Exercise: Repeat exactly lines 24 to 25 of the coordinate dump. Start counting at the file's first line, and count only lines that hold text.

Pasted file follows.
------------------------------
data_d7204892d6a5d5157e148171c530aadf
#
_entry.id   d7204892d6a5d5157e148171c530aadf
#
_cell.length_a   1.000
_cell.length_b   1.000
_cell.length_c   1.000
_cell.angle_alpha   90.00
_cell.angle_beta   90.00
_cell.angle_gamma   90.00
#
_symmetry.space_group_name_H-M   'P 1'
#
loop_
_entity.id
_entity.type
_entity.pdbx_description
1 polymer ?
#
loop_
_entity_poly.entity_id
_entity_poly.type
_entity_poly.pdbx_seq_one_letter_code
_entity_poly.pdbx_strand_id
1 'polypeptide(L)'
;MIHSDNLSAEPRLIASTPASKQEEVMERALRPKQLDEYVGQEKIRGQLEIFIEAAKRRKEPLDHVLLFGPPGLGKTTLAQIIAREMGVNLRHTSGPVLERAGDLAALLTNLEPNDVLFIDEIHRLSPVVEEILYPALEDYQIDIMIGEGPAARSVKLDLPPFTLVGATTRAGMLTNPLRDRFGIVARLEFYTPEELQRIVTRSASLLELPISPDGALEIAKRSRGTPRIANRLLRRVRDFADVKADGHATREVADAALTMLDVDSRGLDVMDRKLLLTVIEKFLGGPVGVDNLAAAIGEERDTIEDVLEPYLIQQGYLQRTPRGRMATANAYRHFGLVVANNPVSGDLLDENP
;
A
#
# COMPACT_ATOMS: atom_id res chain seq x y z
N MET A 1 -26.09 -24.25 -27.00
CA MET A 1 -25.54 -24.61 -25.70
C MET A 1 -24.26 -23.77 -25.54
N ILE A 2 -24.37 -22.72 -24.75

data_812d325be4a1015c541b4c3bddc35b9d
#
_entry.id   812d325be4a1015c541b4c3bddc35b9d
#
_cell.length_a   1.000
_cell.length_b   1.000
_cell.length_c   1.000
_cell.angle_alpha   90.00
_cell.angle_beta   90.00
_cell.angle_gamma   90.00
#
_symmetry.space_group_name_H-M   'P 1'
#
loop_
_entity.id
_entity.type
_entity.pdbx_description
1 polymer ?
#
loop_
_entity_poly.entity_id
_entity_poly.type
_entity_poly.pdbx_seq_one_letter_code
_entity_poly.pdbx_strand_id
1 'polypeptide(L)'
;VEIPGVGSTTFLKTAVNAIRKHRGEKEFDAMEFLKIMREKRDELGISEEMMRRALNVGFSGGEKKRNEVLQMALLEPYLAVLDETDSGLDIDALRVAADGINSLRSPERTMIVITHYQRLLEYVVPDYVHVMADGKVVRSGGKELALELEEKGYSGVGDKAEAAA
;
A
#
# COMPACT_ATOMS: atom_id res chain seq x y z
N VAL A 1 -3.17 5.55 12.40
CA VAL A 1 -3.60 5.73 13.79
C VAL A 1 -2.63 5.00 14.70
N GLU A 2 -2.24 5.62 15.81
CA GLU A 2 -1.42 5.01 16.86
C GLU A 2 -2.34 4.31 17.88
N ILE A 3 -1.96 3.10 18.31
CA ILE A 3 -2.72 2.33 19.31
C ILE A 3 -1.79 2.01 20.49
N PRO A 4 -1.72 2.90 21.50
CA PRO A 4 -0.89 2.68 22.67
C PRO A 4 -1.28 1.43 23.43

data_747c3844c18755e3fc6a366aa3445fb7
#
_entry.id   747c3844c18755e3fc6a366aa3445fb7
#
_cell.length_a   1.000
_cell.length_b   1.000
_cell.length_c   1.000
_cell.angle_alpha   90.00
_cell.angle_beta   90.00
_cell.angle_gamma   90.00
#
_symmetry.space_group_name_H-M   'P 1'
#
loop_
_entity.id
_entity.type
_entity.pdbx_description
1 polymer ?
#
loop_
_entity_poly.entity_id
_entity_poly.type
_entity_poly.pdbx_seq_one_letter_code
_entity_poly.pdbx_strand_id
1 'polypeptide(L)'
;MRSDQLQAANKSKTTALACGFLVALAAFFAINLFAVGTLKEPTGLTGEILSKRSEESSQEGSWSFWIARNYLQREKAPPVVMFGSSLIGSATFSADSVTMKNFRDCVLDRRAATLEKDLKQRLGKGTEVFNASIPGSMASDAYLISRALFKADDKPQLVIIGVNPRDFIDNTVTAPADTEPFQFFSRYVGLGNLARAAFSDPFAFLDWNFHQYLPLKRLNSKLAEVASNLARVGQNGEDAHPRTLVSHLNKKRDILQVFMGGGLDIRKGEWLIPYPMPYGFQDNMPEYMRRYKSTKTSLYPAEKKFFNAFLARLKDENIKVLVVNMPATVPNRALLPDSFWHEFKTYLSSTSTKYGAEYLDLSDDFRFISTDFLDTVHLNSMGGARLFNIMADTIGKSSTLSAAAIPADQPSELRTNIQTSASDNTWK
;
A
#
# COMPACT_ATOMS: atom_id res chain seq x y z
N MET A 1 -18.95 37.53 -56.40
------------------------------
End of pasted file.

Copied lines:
_entity_poly.pdbx_strand_id
1 'polypeptide(L)'